Before the Trump administration successfully blocked their plans in federal court, Philadelphia-based Safehouse was set to launch a safe consumption site where people could use illicit drugs in a medically supervised environment. Although there is now a new president in the White House, Safehouse is taking a huge risk pursuing their appeal before a still-conservative majority U.S. Supreme Court. The looming question is whether the Biden Justice Department will continue federal opposition to supervised injection facilities. The precedent-setting case could steer policy for years to come.
“This question is a matter of life or death for thousands of Philadelphians and many thousands more throughout the country,” a petition reads. “Tragically, while respondents have been pursuing this declaratory judgment against Safehouse, more than 3,200 people died in Philadelphia of drug overdoses—many of which could have been prevented if medical care had been immediately available through supervised consumption services.”
The organization pulled no punches boldly depicting how its proposed facility fills an urgent life-or-death need.
“When breathing stops, even a brief delay while waiting for medical help to arrive may result in an otherwise preventable overdose death or irreversible injury,” the petition says. “As a result, every second counts when responding to an opioid overdose; as more time elapses, the greater the risk of serious injury and death. Ensuring proximity to medical care and opioid reversal agents like the drug Naloxone at the time of consumption is therefore a critical component of efforts to prevent fatal opioid overdose.”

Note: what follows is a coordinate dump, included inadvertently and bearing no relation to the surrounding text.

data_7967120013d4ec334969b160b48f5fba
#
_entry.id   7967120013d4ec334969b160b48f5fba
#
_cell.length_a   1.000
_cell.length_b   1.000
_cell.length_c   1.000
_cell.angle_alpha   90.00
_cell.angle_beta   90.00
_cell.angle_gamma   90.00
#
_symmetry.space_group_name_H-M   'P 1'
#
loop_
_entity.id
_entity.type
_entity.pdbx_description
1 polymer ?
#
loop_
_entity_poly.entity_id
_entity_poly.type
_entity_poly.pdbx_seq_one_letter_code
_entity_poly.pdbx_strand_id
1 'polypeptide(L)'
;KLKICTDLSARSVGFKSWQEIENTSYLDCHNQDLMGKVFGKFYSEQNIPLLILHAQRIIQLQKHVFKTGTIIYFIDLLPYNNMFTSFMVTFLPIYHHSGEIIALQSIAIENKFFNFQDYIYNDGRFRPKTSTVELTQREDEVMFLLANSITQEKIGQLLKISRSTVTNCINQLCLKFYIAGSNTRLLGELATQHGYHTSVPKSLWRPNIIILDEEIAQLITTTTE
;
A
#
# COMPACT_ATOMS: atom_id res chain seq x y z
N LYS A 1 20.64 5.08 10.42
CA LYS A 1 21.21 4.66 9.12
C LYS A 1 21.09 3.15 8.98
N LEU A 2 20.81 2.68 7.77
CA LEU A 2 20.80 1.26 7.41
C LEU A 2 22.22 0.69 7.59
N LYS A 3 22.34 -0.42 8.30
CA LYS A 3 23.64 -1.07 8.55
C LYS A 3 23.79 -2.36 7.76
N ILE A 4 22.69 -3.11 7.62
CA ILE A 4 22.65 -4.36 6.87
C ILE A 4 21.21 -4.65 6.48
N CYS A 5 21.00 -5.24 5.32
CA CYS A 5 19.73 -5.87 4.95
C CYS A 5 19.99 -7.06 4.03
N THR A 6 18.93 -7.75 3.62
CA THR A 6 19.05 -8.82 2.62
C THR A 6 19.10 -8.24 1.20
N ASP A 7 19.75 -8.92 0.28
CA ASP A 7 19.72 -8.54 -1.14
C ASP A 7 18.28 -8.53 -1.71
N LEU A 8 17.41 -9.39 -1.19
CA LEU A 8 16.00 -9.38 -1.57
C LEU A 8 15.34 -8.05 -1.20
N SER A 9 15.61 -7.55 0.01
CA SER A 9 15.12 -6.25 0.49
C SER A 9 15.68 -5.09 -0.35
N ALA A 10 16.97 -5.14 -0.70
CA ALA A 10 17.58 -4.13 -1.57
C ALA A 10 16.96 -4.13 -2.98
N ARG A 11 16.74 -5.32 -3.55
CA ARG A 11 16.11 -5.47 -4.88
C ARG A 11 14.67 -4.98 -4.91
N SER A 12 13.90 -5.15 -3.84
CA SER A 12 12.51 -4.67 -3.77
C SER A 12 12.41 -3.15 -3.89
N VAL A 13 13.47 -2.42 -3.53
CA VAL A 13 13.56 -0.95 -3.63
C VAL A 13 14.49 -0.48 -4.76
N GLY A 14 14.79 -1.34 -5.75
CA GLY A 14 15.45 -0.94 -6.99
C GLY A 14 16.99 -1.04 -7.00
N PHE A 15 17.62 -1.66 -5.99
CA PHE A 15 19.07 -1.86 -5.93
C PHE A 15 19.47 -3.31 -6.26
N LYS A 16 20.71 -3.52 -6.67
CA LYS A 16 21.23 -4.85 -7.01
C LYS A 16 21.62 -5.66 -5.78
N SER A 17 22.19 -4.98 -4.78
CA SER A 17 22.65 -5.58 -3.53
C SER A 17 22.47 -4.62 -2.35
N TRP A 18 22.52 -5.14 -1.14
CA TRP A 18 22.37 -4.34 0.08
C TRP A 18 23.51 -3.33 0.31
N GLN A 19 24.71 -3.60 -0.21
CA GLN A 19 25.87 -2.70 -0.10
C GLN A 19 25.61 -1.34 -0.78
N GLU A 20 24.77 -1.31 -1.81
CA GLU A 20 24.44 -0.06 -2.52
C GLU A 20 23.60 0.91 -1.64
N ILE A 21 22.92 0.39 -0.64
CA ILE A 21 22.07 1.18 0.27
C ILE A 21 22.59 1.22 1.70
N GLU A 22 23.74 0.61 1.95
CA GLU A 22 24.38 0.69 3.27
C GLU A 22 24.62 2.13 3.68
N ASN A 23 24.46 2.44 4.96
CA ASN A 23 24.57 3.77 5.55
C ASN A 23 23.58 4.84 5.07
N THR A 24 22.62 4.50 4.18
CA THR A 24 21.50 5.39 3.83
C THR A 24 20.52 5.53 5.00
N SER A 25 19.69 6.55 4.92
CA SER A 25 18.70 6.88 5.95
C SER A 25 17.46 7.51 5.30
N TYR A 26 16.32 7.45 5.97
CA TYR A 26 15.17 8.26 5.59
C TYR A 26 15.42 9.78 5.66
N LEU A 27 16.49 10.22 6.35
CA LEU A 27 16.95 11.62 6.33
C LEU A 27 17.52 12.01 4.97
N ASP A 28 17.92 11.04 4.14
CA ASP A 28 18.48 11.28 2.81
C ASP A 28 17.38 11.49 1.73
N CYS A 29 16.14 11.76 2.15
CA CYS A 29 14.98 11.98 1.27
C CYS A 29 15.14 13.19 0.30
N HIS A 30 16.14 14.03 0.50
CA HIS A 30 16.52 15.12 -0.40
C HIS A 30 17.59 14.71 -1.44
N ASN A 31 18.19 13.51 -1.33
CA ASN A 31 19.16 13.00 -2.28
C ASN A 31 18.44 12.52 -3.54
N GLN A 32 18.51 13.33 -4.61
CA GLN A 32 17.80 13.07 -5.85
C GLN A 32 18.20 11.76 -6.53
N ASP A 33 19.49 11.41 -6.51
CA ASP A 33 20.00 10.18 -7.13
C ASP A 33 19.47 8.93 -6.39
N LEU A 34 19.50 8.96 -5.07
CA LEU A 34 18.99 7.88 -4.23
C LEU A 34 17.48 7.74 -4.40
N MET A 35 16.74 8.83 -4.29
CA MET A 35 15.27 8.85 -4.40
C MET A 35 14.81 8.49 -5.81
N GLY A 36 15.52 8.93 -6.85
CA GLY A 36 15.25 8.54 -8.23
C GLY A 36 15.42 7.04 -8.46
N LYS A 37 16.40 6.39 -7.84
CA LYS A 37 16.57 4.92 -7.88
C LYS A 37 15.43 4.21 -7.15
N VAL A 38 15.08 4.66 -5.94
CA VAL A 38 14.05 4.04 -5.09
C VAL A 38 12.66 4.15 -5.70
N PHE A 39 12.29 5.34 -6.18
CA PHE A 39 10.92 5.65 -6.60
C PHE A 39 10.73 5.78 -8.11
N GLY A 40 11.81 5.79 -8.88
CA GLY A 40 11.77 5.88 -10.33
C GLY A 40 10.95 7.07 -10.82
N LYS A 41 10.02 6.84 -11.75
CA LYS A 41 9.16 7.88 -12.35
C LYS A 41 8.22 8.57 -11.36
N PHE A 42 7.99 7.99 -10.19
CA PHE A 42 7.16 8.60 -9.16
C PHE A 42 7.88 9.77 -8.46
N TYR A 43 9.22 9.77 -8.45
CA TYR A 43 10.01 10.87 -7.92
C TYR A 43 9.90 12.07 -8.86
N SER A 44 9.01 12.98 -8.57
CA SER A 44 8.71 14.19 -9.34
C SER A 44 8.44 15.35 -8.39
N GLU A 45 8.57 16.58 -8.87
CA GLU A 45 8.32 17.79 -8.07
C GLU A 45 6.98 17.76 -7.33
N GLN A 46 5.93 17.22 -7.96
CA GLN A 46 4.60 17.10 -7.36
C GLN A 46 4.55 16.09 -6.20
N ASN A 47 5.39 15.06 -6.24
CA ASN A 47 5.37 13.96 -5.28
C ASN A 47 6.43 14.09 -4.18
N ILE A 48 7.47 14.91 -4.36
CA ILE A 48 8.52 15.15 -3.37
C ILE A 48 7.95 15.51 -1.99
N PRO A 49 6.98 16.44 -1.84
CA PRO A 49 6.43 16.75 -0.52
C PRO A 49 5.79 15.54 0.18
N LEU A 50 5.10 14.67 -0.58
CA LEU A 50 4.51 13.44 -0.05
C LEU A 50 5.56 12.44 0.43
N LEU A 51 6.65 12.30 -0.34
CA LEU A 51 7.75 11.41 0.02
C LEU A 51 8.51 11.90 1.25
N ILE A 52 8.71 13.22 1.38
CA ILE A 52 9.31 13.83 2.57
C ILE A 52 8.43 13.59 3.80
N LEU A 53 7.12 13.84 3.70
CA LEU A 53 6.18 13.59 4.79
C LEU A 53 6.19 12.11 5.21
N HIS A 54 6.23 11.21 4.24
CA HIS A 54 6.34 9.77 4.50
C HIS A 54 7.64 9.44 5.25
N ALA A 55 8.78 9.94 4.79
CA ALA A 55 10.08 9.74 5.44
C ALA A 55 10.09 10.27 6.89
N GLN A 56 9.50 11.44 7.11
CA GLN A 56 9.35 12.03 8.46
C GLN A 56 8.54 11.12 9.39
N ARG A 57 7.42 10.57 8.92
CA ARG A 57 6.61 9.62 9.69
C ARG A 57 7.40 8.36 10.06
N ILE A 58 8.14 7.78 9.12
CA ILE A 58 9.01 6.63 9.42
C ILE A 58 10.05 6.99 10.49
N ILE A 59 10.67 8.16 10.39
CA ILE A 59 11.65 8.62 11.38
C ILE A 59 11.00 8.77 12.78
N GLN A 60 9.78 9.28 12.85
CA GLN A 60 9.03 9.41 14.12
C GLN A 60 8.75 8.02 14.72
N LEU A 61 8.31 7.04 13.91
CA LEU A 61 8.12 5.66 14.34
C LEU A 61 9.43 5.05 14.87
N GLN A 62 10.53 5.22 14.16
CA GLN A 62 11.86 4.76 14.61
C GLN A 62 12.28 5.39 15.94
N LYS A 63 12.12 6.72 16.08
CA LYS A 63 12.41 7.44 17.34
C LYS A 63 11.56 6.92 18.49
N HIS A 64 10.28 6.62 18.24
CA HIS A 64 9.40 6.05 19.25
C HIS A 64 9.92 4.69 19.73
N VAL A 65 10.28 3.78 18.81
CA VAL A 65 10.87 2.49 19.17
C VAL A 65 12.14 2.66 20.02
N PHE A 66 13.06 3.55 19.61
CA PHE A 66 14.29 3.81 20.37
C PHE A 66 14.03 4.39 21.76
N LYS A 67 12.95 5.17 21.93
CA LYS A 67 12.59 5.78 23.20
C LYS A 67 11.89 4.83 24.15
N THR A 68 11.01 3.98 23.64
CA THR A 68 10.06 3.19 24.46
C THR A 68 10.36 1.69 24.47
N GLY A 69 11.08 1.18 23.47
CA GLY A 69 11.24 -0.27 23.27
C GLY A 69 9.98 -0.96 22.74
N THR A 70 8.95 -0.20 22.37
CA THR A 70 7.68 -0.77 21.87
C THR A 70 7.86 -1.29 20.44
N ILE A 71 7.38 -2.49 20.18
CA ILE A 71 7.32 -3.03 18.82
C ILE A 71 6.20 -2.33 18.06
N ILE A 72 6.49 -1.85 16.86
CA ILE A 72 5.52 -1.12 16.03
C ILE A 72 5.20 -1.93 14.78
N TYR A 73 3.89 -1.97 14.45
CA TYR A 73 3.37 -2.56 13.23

The White House Office of National Drug Control Policy said that “promoting harm-reduction efforts” is a first-year priority. The office also said it intends to expand “access to evidence-based treatment,” enhance “evidence-based harm reduction efforts” and promote “access to recovery support services.”
The president designated next week Overdose Awareness Week. The proclamation says “we recommit to taking bold actions to prevent overdoses and related deaths, and enhance our support for individuals with substance use disorders” and touts federal funding for “prevention, harm reduction, treatment and recovery services, as well as strategies to reduce the supply of illicit drugs.”
These goals align, in spirit, with those of Safehouse, which wants to provide a facility for people with substance use disorders, where medical professionals can intervene in case of an overdose, and to provide the resources necessary to seek recovery.
A 2020 study found that people “who reported using supervised injection facilities on an at least weekly basis had a reduced risk of dying compared to those who reported less than weekly or no use of this health service.”